ST-Luke Ep 11 – The Gospel of Luke – Chapter 5 Part 1 – Seeking Truth with Sharon Doran – Discerning Hearts Podcast

Episode 11 – The Gospel of Luke – Chapter 5 Part 1

“Let Your Nets Down for a Catch”

Duc in altum.”  Put out into the deep water.  These are the words that Jesus used to invite Peter to become his disciple.  The call of Peter and the other fisherman disciples (Andrew, James and John) took place on the Lake of Gennesaret.  Known also as the Sea of Galilee, this important fresh water lake was the location of many important events in Jesus’ ministry.  Tiberius Caesar later renamed the lake and adjacent town after himself. The northern and eastern borders of the Sea of Galilee is the modern day Golan Heights, which is the Israeli occupied border zone between Israel and the surrounding countries of Syria, Lebanon and Jordan.  Within the Golan Heights is the Mount Hermon mountain range, and at its base is found Caesarea Philipi, named after Herod Philip, the tetrarch of this region during the time of Christ.  Caesarea Philipi is an imposing rock wall, into which was built a temple to the pagan god Pan.  At the base of the rock was a deep hole named the Gates of Hades and from this hole flowed the headwaters of the Jordan River.   With the Gates of Hades and the temple of Pan as a backdrop, Jesus declared that Peter would be THEE rock upon which He would build His church and the Gates of Hades would not prevail against it.

Many other important events occurred on or near the Sea of Galilee:  Jesus walked on the water (Matthew 14:22-36; Mark 6:45-56; John 6:16-24); Jesus calmed a storm (Matthew 8:23-27, Mark 4:35-41, and Luke 8:22-25); a miraculous catch of fish (Luke 5:1-11, John 21:1-6); the sermon on the Mount of Beatitudes (Matthew 5-7); the appearance of Jesus to his disciples after the resurrection and Peter’s reinstatement (John 21).

In Luke 5:4, Jesus told Peter to “Put out into the deep water and let down your nets for a catch.”  Already fatigued from a long night of fruitless fishing, Peter obeyed this request despite knowing that catching fish in deep water during the middle of the day would likely fail.  However, Peter and his partners caught more fish than their nets could hold, threatening to sink their two boats.  The Church Fathers saw the two boats as representing the Jews and the Gentiles:  Jesus came for all.  Fully aware that he was in the presence of God, Peter fell to his knees, begging the Lord to leave.  Peter was painfully aware of his sinful nature, yet the Lord chose this sinful man to lead his Church.  Jesus told Peter, “Do not be afraid.”  These words not only echoed the words of Gabriel to Mary and Zechariah, as well as the angels to the shepherd, but they also warned of an impending battle or mission.  Jesus told Peter to be a fisher of men, but at Peter’s reinstatement, Jesus commanded Peter to feed and tend His sheep.  Peter became the guardian of the flock, protecting it from the evil one who prowls about, looking to devour souls.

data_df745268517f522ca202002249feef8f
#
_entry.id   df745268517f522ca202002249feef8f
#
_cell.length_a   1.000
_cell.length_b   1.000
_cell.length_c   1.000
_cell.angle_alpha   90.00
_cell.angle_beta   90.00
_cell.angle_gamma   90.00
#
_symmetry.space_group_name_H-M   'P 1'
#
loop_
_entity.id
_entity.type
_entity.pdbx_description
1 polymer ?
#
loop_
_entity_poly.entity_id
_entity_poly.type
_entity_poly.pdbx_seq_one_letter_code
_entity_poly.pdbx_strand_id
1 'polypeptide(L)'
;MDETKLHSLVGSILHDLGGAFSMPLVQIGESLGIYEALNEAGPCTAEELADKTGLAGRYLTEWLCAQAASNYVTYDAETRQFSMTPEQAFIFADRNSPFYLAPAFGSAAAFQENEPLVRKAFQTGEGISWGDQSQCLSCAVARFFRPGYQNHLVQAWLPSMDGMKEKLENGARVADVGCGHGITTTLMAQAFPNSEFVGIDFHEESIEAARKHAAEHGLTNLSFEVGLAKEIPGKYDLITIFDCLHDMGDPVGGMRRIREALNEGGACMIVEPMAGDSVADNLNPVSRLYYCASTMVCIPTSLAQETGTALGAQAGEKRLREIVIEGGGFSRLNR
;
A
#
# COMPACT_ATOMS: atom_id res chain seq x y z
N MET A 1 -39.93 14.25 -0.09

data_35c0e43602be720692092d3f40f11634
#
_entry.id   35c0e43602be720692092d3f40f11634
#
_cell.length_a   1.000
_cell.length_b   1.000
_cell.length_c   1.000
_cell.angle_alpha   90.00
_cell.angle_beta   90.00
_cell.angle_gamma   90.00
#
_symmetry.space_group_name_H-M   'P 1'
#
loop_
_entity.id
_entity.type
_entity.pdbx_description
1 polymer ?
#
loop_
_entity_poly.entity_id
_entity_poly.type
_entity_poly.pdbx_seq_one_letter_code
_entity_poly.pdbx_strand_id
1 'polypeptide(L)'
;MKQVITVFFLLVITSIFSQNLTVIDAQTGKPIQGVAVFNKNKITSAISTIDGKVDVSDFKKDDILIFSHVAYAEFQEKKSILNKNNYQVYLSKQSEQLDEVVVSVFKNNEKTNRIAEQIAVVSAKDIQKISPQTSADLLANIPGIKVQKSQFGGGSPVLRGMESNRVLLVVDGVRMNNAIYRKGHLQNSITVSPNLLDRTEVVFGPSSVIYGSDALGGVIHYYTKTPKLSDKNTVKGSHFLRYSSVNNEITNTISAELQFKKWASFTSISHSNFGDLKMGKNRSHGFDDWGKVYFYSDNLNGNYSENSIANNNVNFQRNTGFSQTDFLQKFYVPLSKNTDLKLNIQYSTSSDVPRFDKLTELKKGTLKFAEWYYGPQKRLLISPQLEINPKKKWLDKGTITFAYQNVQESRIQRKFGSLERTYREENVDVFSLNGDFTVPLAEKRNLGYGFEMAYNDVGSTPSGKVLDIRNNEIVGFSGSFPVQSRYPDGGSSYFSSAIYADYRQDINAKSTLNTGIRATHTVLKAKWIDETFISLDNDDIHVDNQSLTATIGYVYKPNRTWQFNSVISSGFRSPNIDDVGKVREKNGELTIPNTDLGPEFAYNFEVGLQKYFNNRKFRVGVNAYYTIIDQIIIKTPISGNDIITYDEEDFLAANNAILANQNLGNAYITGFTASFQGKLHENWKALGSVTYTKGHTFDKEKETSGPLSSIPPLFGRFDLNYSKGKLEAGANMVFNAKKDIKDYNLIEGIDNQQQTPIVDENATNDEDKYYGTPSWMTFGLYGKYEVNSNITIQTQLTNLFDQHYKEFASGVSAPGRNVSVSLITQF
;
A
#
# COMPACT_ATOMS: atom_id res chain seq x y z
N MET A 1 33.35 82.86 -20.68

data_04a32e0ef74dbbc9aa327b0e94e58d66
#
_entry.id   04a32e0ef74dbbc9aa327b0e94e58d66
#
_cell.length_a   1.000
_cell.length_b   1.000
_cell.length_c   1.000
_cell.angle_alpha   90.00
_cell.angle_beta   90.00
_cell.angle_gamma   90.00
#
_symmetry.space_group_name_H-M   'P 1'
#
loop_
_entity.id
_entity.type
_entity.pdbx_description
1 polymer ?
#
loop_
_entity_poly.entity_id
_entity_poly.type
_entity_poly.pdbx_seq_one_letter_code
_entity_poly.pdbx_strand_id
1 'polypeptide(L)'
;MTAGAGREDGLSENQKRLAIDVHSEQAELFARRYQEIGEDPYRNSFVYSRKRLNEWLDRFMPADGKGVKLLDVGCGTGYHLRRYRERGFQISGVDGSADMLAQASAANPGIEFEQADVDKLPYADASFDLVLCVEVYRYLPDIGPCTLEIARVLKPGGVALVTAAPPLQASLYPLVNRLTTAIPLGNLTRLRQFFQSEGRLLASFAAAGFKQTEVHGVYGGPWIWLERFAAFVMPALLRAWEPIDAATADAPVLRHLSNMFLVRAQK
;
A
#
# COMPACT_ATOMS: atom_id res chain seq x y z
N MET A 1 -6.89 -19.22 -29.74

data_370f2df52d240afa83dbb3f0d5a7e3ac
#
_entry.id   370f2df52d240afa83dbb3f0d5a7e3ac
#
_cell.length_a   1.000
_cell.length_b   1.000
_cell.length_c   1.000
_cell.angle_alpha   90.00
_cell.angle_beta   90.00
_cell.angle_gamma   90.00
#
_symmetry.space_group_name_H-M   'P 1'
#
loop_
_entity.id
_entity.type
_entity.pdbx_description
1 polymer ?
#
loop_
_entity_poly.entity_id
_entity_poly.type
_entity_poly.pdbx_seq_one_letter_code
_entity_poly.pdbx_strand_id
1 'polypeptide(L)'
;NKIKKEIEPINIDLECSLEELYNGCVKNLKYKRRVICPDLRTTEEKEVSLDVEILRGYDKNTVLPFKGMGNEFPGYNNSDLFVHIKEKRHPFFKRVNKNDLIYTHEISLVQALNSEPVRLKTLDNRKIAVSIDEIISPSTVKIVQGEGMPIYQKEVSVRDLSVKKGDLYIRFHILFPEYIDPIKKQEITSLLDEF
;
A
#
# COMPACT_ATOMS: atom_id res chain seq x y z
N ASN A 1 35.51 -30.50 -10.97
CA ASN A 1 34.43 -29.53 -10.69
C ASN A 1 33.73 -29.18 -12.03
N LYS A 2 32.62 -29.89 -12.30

Jesus next cured a leper, who like Peter, fell to his knees in the presence of the Lord.  In the Bible, leprosy is often seen as a metaphor for sin.  When Jesus cured the leper, he instructed the leper to show himself to the priests, who alone could confirm the healing of the leprosy (as prescribed in Leviticus 13-14).  Leprosy is contagious, putting the entire community at risk, forcing the leper to live in isolation.  In the same way, sin puts others at risk, isolates us from the community and only the priest can declare a person to be free of sin.

Next Jesus cured the paralytic man, whose friends lowered him through the roof of a house to see Jesus, as the crowd kept them from entering it.  The man came in need for a physical healing, yet also receiving a spiritual healing by Jesus’ forgiveness of sin.  The four men who carried the paralytic represent the universal forgiveness of sin offered by Jesus.

Finally, we then learn the meaning behind the parable of the old and new wine skins.  Jesus tells his followers that “no one pours new wine into old wineskins. Otherwise, the new wine will burst the skins; the wine will run out and the wineskins will be ruined.  No, new wine must be poured into new wineskins.”  In biblical times, the skin of a lamb was sewn to create a bag, into which grapes, yeast and sugar were placed.  As the wine fermented, the supple skin could expand and contract with the gases created during the fermentation process.  Over time, the skins became brittle and could burst during expansion.  The old skins represent the old covenant, while the new skins represent the new covenant poured out through the Holy Spirit.  This new wine of the Holy Spirit must be poured into a new creation of Christ.  The new skin is like the new garment of salvation we receive at our Baptism.  At Pentecost, the fire of the Holy Spirit came upon the followers of Jesus, who could understand each other despite each speaking in his native tongue, leading observers to think that they were drunk from too much wine.  In reality, at Pentecost, the followers of Jesus received the “sober intoxication” of the Holy Spirit.  Likewise, Jesus is calling us now to become a new creation, filled with the new wine of the Holy Spirit.

©2019 Seeking Truth Catholic Bible Study

Sharon Doran serves as the teaching director of “Seeking Truth.” An experienced Bible Study teacher, Sharon has a passion for scripture that will motivate and challenge you to immerse yourself in God’s Word and apply His message to your everyday life.

For more in this series, visit the Seeking Truth with Sharon Doran Discerning Hearts page.

“Seeking Truth” is an in-depth Catholic Bible Study commissioned by the Archdiocese of Omaha in response to John Paul II’s call to the New Evangelization as well as Pope Benedict XVI’s exhortation for all Catholics to study scripture. To learn more, go to

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